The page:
In the preferred embodiments described herein, the damping in the high strength steel used to form the elastic structure is usually small compared with that of the high damping materials utilized in the damping assemblies and may be neglected for approximate analysis. In this case, prior to application of the negative stiffness mechanism, damping in the damped steel structure is less than that of the high damping material alone (the steel increases the energy stored but adds little to the energy dissipated). However, by proper design, damping in the isolation system can be made to exceed that of the high damping material alone. This can be explained by the following principles. The loss factor for the system with reduced stiffness is from Eq. 4 above, ##EQU5## The energy dissipated in the damper is, from equation 5, with the damper loss factor ηD substituted for ηs and the damper stiffness KD substituted for Ks,
(energy dissipated in damper per cycle)=πη.sub.D K.sub.D δ.sup.2 ( 8)
Eqs. 7 and 8 give: ##EQU6## Eq. 9 shows that the system loss factor is greater than that of the damper alone when K is less than KD. The stiffness of the system prior to application of the negative stiffness mechanism is the sum of the stiffnesses of the damper and the steel structure KD and Ks. Thus, when K is less than Kd, the negative stiffness effect exceeds the stiffness Ks of the steel structure. In the vertical-motion isolator, the negative stiffness effect from the radially compressed radial flexures exceeds the combined stiffness of the steel coil support spring and the steel radial flexures. In the horizontal-motion isolator, the negative stiffness effect from the beam column effect exceeds the horizontal stiffness of the loaded steel columns, i.e., the steel columns are unloaded above their critical buckling strength. Therefore, in the preferred embodiments, where very high damping is required that exceeds that of its high damping material, the isolation system acts as a compact suspension that supports an object in a gravity field on steel structures that resist creep, but the effective stiffness of the isolator is less than that of the high damping material and the system damping exceeds that of its high damping materials.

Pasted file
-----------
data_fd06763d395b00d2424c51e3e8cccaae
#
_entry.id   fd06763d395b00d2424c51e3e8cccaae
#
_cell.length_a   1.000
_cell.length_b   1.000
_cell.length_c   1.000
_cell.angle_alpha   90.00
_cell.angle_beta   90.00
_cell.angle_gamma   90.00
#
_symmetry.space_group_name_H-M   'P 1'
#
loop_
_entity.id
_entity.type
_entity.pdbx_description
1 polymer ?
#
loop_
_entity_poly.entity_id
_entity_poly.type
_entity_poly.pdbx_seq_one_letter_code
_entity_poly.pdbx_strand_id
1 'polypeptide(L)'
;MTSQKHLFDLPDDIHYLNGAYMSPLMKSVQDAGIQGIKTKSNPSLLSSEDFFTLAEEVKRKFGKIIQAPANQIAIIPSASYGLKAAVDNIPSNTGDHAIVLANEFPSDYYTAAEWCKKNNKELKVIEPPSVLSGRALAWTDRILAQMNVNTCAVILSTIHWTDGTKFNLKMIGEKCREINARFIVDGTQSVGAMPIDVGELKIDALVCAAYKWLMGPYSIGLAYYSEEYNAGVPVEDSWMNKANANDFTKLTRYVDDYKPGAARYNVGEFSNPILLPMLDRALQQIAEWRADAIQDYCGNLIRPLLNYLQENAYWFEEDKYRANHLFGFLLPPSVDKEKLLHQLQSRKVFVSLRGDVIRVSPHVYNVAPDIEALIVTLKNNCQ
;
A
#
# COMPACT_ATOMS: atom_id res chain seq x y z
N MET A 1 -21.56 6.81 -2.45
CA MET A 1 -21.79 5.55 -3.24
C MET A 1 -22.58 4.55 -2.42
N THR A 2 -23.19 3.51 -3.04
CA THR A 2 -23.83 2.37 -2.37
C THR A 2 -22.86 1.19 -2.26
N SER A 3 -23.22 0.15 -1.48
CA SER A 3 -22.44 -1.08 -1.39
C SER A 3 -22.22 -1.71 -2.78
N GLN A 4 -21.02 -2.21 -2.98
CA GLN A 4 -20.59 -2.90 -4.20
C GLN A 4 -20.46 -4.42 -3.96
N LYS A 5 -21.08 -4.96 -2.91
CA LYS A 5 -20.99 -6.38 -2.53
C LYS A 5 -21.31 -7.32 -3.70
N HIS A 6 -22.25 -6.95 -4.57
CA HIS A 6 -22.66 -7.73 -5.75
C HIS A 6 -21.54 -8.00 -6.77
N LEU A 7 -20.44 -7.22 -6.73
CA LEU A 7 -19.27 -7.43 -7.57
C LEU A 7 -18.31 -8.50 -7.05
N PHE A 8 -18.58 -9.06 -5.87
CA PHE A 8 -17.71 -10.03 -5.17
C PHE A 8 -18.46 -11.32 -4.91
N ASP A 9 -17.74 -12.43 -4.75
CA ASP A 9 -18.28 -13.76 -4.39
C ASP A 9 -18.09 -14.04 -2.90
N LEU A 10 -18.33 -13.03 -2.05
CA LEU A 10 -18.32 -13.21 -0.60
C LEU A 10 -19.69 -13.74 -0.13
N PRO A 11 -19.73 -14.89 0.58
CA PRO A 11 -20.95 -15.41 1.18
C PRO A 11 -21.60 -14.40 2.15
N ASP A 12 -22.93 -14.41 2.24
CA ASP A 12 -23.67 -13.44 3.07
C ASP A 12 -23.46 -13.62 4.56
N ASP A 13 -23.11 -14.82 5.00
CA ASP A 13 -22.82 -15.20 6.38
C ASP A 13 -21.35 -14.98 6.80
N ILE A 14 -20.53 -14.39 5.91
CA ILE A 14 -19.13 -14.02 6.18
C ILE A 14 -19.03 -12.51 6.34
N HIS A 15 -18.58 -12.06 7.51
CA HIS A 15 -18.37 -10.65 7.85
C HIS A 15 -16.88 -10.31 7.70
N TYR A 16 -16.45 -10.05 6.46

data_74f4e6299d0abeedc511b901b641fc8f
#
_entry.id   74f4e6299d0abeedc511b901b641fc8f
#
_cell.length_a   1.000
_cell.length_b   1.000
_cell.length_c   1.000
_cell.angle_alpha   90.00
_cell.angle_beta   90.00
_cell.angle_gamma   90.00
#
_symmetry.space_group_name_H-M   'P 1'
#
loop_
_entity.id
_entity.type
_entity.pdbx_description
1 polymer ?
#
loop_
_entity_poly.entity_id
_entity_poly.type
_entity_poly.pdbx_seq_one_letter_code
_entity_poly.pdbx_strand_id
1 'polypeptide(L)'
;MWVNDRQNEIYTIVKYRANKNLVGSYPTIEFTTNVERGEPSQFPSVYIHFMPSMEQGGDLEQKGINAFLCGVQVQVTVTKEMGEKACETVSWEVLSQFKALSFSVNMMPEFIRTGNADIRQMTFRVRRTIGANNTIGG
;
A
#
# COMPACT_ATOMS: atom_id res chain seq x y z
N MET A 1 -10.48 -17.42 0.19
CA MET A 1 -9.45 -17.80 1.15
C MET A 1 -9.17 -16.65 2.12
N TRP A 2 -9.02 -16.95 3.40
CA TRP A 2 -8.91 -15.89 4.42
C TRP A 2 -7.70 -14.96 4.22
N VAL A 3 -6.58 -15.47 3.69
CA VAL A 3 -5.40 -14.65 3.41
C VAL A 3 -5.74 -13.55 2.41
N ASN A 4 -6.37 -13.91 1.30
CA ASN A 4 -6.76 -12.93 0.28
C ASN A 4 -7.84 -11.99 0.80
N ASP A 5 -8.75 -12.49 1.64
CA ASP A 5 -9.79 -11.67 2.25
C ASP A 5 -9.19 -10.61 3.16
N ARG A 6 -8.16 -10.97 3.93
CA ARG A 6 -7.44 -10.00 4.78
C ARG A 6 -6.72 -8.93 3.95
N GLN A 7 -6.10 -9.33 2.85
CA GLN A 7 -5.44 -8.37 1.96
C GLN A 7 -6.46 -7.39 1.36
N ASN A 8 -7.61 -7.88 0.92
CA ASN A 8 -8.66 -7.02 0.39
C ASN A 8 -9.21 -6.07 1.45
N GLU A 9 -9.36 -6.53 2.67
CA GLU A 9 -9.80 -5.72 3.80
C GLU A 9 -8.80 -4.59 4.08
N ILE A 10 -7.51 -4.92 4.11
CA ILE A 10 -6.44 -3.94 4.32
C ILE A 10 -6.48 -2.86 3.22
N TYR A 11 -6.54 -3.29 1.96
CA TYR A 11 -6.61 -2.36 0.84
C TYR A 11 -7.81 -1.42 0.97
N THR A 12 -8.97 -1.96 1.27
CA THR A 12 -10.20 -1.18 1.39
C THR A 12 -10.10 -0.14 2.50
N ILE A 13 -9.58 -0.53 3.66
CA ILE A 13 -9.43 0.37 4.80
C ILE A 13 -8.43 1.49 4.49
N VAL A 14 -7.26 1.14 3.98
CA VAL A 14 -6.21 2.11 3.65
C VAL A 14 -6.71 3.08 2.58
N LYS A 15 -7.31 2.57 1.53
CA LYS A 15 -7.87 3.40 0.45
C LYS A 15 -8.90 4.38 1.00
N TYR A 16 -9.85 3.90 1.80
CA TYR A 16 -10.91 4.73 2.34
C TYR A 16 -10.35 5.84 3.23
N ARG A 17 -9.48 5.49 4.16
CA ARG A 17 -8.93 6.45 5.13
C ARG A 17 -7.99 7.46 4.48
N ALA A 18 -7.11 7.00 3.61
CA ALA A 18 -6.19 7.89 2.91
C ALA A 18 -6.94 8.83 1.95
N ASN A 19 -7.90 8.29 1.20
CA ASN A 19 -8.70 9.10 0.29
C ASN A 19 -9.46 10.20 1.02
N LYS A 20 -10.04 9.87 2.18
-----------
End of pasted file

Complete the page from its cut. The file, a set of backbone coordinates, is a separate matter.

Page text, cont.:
In one particular form of the vertical-motion isolator, the damper means or damper assembly is made up of two concentric steel tubes, one connected to the object and the other connected to the base, with a hollow cylindrical element of the damping material bonded to the tubes. Operation of the isolator causes the damper element to deform in shear. The damper assembly acts in parallel with the secondary support spring and the radial flexures and adds to the vertical stiffness of the vertical isolator. However, the isolator is assembled so that the damper element is unloaded in the equilibrium position of the isolator so that the damper element does not creep or otherwise react to the effects of stresses induced from supporting a weight load.
In one form of the horizontal-motion isolator, the damper means or assembly consists of a cylindrical damper element bonded at its ends to upper and lower plates, with the upper plate rigidly attached to an upper platform to which the ends of the column members are connected. The lower plate is rigidly attached to a support post rigidly connected to a base platform to which the lower ends of the column members are connected. Operation of the horizontal-motion isolator causes the damper element to deform in shear and adds to the damping and the stiffness of the horizontal-motion isolator. The isolator is assembled so that the damper element is unloaded when the isolator is at its equilibrium position so that it does not creep or otherwise react to the effects of stresses induced from the assembly loads. All of the weight load is carried by the column members which can include the weight of the object to be isolated from the unwanted vibrations along with the weight of a vertical-motion isolator, for example.
Another embodiment of the damper means in the horizontal-motion isolator utilizes a rigid thin walled tube that surrounds each steel rod column and is connected to the upper and lower platforms through short tubular damper elements of high damping polymeric rubber-like material. During operation of the isolator, relative horizontal translation of the upper and lower platforms (which are again connected by the columns) causes the tube to tilt and imposes a bending deformation on the damper elements.